Connecting to a switch:
Connecting to live power from a switch can be much more complex than for an outlet. Switch boxes, especially multi ganging switches can have an enormous amount of wires in them. It may be necessary to use a meter or tester to determine which wires are live.
You need to identify which of the black wires on the switch is the live wire.
If there are only 2 cables in the switch box, one of them is live and the other is going to the device that is being turned on and off. If the switch was wired according to proper electrical practices, the live wire is on the darker brass screw, however the odds are probably no greater than 60/40, that this is the case.
In some cases you can make an educated guess. If one cable enters the switch box from the bottom and the other from the top and the switch is controlling a light fixture the odds are pretty good that the top cable goes to the light fixture and the lower cable has the live power, but this isn't better than a 80/20 guess.
Figure 1 - Wires joined together with pigtail and with wire nut
Once you have determined which is the live black wire, remove the from the terminal and create a pigtail connection with the black wire that is running to the new receptacle as shown in Figure 1.
With two cables there will be a wire nut connecting the two white wires together. Remove the wire nut and add the stripped end of the white wire to the grouping. Twist them together to make a good mechanical joint and then replace the wire nut.
It may be necessary to use a larger wire nut in order to cap the three wires instead of the two that were previously joined.
If there are more than three cables in the switch box, there should be some wire nuts joining groups of wires as well. The wire nut that is connecting a number of black wires together and the wire nut that is connecting a number of white wires together are the groupings that you need to add the new receptacle black and white wires to.
Remove the wire nut, by twisting it counterclockwise. Add the stripped end of the wire going to the new receptacle to the grouping. Twist them together to make a good mechanical joint and then replace the wire nut. It may be necessary to use a larger wire nut in order to cap the the extra wire instead of the number that were previously joined together.
Connect the bare copper ground wire from the new receptacle to the ground wires that are already in the switch box in the manner previously described.
Mount the switch in the electrical box and replace the cover plate.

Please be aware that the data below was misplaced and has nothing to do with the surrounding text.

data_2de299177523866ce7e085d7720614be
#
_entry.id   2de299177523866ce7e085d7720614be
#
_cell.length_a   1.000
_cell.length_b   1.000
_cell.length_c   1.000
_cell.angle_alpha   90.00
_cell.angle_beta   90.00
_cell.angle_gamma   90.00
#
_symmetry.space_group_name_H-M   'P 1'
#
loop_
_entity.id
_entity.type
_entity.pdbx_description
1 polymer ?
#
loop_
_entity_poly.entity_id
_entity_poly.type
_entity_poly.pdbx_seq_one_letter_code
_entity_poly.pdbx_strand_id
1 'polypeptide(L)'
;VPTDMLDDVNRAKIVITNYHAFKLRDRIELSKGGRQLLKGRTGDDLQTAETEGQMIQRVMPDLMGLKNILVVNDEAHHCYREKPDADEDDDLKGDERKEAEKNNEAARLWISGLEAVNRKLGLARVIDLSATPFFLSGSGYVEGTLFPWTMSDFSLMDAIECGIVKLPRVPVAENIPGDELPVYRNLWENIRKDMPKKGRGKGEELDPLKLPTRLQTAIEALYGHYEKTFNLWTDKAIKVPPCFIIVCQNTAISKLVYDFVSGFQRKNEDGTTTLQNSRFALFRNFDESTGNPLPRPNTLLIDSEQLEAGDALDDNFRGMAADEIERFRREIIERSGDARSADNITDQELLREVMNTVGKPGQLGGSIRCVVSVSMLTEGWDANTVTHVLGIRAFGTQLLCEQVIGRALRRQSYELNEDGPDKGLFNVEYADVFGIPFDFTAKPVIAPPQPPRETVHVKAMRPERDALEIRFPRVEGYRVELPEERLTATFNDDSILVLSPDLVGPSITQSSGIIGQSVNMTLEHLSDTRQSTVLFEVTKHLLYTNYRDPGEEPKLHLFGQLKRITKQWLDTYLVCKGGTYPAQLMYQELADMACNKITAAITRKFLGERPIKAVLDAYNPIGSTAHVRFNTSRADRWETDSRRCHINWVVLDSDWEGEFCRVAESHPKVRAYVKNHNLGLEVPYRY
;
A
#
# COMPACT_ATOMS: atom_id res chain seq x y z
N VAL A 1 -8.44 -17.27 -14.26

Connecting to a light fixture:
In a light fixture electrical box with 2 cables, one is bringing the live power to the electrical box and the other is going to the switch.
The light fixture should have colored pigtails, black for connection to the live wire, white neutral and either a green or bare copper wire for ground.
There will be a wire nut joining the live black wire to the black pigtail coming from the light fixture. Open this connection and add the black wire going to the new receptacle.
There will be a wire nut on the white wire that is from the same cable as the black wire above (the one connected to the black will be joined to another wire from the other cable, it may be white or black. Remove the wire nut and add the white wire from the new receptacle to this grouping.
Follow the mechanical connection instructions for adding wires to a grouping previously described under "Connecting to a switch".
There will also be a wire nut connecting the white wire from the light fixture to either a black or white wire headed for the switch. DO NOT open or connect to this joint.
If there are 3 or more cables in the electrical box, there should also be a grouping of black wires, including the black pigtail from the light fixture connected together with a wire nut, a grouping of two or more white wires (there may also be one black wire in this group) and the white pigtail form the light fixture connected with a wire nut to a black or white wire. Connect the wires from the new receptacle, black to the black grouping, white to the white grouping and leave the connection of the white fixture wire alone.
Join the ground wires together as previously described in "Connecting to a switch".
Note: Depending on the number of lamps in the light fixture there could be more than one black and white pigtail leaving the light fixture. The fact that there is more than one pigtail is of no consequence, the pigtails should end up in the same connectors and should be treated as if they were only one wire.